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Home » Book Reviews » Daisy Turner’s Kin Merges Oral History, Griot Traditions, and Professional History

Daisy Turner’s Kin Merges Oral History, Griot Traditions, and Professional History

Daisy Turner’s Kin: An African American Family Saga. By Jane Beck. Urbana, IL: University of Illinois Press, 2015.

51snJoslYEL._SX329_BO1,204,203,200_According the U.S. census, 96% of all Vermonters are Caucasian and just .05% are African American. Officially it’s the second whitest state in the Union (after Maine). Jane Beck’s superb new book, Daisy Turner’s Kin, suggests a way of thinking about race that’s not tied to numbers.* For at least one African American family, the Turners, Vermont was “Journey’s End.” That’s the name that escaped slave Alexander (“Alec”) Turner (1845-1923) gave to his hilltop home in Grafton, Vermont, when he settled there in 1873–after a stint in Maine. In Grafton, Alec and his wife Sally conceived sixteen children and did their best to integrate into Grafton society by being good neighbors and by learning how to become crusty Vermonters.

Alec’s story is one of respect earned and given, as related by his daughter Daisy (1883-1986), who assumed the role of griot, a storyteller and oral custodian of family lore. In the mid-1980s, Daisy shared Turner family lore with Jane Beck, the founder of the Vermont Folklife Center. She also shared stories with filmmaker Ken Burns, who included her in his PBS Civil War series. It was Beck’s film, however, that won a Peabody Award in 1990. Daisy Turner’s Kin expands upon that broadcast.

Griots–– an ancient and honored status in West Africa from Alec’s kin originated––tell tales differently from professional historians. They rely more upon metaphorical truth than fretting over whether a particular event occurred in 1901 or 1902. Precision, Beck reckoned, was her job, and among the many virtues of this book is how Beck blends Turner’s memories with archival sleuthing. Call it where the tale meets the paper trail. And what a tale it is.

Like most slave narratives, it begins in Africa, where Alec’s father, Robert, was a middle man in the slave trade before he too was abducted––probably from Nigeria––and was carried into bondage. Do Daisy’s tales of the Middle Passage apply to Robert in a literal sense? Does it matter if they are true in a deeper sense? What is known for certain is that Alec was born the property of Virginian Jack Gouldin, and was his slave until he freed himself by fleeing to Union lines in 1862. Alec had affection for his master, though he detested his overseer. Mostly, though, Alec craved freedom more than a good master. He voluntarily served with a New Jersey cavalry unit during the Civil War until he took leave of his patron for a job in Maine’s slate quarries. He returned to the South just once: to kill his cruel former overseer.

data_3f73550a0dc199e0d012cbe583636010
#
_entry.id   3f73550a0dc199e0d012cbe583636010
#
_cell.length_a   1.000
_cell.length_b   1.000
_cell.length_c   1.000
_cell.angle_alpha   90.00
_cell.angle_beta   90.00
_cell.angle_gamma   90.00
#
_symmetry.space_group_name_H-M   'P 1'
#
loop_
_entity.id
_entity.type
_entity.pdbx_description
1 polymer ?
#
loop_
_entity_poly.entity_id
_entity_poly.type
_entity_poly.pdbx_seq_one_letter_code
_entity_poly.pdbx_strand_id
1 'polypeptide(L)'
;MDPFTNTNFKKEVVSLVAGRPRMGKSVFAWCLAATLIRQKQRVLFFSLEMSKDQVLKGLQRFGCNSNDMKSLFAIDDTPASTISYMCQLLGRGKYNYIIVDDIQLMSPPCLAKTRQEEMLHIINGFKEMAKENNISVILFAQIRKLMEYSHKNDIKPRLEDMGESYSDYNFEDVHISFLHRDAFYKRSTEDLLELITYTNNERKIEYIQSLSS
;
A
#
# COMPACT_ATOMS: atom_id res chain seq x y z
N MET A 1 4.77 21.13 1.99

Or so family tales hold. Other tales tell of Alec’s prodigious strength, including one of winning a dare and free barrel of flour by hoisting the 150-pound burden on his shoulders and carrying it uphill from the gristmill to his home. His Bunyanesque strength aside, violence was not his forte. Locals knew him as a devout and gentle fellow villager who happened to be black. If anything, Alec saw color lines more distinctly than many of his neighbors; he expressed initial disapproval for one of his daughter’s interracial marriage.

Daisy’s story is also told, one that altered dramatically in 1899 when Alec was dragged by a horse and spent the rest of his life as a semi-invalid. Daisy, who claimed to have the power of second sight, was in Boston when the accident occurred, but rushed home to rescue her incapacitated father from freezing to death in the snow. From that point on, she put her social gadabout life behind her, tended to Alec, and spent her remaining 87 years in Grafton. She became the sort of New Englander that transcends color: an eccentric and feisty crank. Daisy unsuccessfully hounded government officials for her father’s war pension, but there were no records of his impromptu service and his patron had long since died. In her later years she was prone to paranoia and was a pack rat living amidst self-selected chaos and neglectful squalor. But she held fast to her father’s pride; before she agreed to speak with Beck she queried, “Are you a prejudiced woman?” (12) Luckily, Beck passed muster. Daisy passed away before Beck’s film or book appeared, but one suspects that Alec, Sally, and Daisy would have approved of how Beck sorted their stories.

* It was not an accident that the Turners ended up in Vermont. Though a white state, Vermont was also the first to ban slavery. In 1791, the former Republic of Vermont became the 14th state and the first since the American Revolution. A precondition for joining the Union was Vermont’s demand that it be allowed to carry into statehood its ban on slavery within its borders.

 

Robert E. Weir

University of Massachusetts Amherst


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